A wide range of trips throughout Southcentral Alaska.
Anchorage: 41°/50°/Mostly cloudy
Fairbanks: 31°/60°/Mostly sunny
Juneau: 39°/62°/Mostly sunny
The round-rumped grizzly bear ambled toward us, and I swallowed a scream and the urge to run. It had 6 million acres of Denali National Park and Preserve wilderness in which to roam, yet somehow this bear had managed to find my backpacking partner and me, alone on the Savage River.
On and off the road system, Alaska is dotted with cities, towns and villages that give the state its real character.
Luck struck around 6:30 a.m. Sunday -- less than nine hours before the end of the 10-day Slam'n Salm'n derby -- when Robert Hayes hooked a 40.97-pound king salmon that made him the winner.
Summer solstice marked the beginning of the warm season last week, but two Anchorage fly-fishermen discovered Monday morning that winter still lingers deep in the Chugach Mountains.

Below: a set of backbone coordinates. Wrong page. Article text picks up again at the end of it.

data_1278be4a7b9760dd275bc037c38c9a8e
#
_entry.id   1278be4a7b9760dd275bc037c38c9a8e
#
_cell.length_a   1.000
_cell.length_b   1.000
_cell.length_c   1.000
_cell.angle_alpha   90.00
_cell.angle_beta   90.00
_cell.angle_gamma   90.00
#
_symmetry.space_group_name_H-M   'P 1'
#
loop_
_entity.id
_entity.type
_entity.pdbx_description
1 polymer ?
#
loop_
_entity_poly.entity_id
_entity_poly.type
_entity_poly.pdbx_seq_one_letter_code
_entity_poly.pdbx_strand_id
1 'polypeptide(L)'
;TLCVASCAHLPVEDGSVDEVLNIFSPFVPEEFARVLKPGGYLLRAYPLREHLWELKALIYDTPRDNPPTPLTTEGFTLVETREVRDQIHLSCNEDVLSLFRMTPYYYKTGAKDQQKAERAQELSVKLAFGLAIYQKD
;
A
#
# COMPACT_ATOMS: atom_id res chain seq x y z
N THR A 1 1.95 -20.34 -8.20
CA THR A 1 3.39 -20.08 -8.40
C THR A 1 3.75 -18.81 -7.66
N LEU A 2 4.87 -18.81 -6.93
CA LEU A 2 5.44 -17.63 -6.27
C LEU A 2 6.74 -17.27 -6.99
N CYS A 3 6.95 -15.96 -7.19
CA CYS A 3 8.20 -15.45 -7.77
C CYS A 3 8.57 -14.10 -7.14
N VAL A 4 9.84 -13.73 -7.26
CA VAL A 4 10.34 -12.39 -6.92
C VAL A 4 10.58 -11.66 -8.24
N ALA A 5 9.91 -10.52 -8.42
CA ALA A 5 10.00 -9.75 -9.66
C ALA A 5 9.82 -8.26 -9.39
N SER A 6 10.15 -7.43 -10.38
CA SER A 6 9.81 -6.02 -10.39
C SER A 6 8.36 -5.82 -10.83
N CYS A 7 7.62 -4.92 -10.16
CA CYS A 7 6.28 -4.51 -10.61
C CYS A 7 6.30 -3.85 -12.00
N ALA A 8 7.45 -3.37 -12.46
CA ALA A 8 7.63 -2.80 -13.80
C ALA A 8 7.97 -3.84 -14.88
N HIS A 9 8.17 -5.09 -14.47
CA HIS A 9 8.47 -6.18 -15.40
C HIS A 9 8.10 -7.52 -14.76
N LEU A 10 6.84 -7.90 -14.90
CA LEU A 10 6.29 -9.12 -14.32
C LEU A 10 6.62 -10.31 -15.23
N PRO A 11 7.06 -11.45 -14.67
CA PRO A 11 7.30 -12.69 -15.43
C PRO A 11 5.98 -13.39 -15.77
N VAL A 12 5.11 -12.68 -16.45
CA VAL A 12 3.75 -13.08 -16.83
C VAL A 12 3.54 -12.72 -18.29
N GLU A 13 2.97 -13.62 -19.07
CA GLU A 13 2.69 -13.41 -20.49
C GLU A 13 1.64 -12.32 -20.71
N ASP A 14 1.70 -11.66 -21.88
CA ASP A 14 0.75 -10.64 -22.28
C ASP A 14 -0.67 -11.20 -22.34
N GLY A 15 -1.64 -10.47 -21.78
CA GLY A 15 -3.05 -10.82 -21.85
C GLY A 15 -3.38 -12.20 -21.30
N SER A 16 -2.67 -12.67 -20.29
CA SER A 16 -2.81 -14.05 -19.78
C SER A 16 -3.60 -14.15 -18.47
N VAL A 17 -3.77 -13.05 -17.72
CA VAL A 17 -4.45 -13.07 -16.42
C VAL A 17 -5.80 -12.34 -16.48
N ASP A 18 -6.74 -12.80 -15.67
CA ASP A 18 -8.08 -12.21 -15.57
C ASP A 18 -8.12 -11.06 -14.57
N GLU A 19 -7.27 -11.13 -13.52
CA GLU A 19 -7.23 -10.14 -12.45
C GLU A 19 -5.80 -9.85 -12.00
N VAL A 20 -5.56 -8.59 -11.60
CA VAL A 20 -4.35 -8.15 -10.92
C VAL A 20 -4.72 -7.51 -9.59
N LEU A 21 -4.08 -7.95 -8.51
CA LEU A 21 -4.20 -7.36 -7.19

Oilfields along the Arctic Ocean feed 800-mile pipeline
The town of Prudhoe Bay, Alaska, is near Prudhoe Bay, which is part of the Beaufort Sea on the Arctic Ocean coast.
Prudhoe Bay is primarily a workers community with only one permanent residence documented by the April 2000 U.S. census. Oil is the focus of the local culture.
The Prudhoe Bay and nearby oil fields provide about 20 percent of the nation's domestic oil supply and employ more than 5,000 individuals in drilling, pipeline operations, cargo transportation and a variety of support positions.
Workers travel home to Anchorage, other parts of Alaska and Lower 48 states after working long consecutive shifts.
The bay was named in 1828. Oil was discovered in the area in 1968, and the site was extensively developed for oil drilling operations in the 1970s.
An 800-mile pipeline was constructed to transport crude oil to Valdez, where it is shipped in marine tankers to terminals throughout the United States.
Source: Alaska Department of Community and Economic Development